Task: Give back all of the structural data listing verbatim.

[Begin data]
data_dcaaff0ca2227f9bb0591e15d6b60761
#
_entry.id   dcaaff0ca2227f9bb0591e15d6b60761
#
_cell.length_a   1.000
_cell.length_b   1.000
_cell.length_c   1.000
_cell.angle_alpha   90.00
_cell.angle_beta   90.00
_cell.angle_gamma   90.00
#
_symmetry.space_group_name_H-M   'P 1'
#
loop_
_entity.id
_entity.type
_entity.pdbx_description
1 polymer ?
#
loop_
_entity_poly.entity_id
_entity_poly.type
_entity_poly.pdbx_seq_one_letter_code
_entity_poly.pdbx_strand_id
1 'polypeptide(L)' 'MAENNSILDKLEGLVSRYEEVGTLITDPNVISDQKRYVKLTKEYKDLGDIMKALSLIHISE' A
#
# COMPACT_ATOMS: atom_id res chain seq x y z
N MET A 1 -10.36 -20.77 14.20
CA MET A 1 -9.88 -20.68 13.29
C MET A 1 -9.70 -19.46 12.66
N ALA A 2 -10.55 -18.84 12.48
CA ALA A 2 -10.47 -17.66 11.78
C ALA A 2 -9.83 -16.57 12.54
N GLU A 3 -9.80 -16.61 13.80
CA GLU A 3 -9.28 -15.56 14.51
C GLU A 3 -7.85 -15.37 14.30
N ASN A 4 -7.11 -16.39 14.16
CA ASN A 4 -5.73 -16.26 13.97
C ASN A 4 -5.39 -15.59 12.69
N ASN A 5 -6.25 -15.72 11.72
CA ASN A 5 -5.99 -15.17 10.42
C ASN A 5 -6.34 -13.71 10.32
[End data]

data_dcaaff0ca2227f9bb0591e15d6b60761
#
_entry.id   dcaaff0ca2227f9bb0591e15d6b60761
#
_cell.length_a   1.000
_cell.length_b   1.000
_cell.length_c   1.000
_cell.angle_alpha   90.00
_cell.angle_beta   90.00
_cell.angle_gamma   90.00
#
_symmetry.space_group_name_H-M   'P 1'
#
loop_
_entity.id
_entity.type
_entity.pdbx_description
1 polymer ?
#
loop_
_entity_poly.entity_id
_entity_poly.type
_entity_poly.pdbx_seq_one_letter_code
_entity_poly.pdbx_strand_id
1 'polypeptide(L)' 'MAENNSILDKLEGLVSRYEEVGTLITDPNVISDQKRYVKLTKEYKDLGDIMKALSLIHISE' A
#
# COMPACT_ATOMS: atom_id res chain seq x y z
N MET A 1 -10.36 -20.77 14.20
CA MET A 1 -9.88 -20.68 13.29
C MET A 1 -9.70 -19.46 12.66
N ALA A 2 -10.55 -18.84 12.48
CA ALA A 2 -10.47 -17.66 11.78
C ALA A 2 -9.83 -16.57 12.54
N GLU A 3 -9.80 -16.61 13.80
CA GLU A 3 -9.28 -15.56 14.51
C GLU A 3 -7.85 -15.37 14.30
N ASN A 4 -7.11 -16.39 14.16
CA ASN A 4 -5.73 -16.26 13.97
C ASN A 4 -5.39 -15.59 12.69
N ASN A 5 -6.25 -15.72 11.72
CA ASN A 5 -5.99 -15.17 10.42
C ASN A 5 -6.34 -13.71 10.32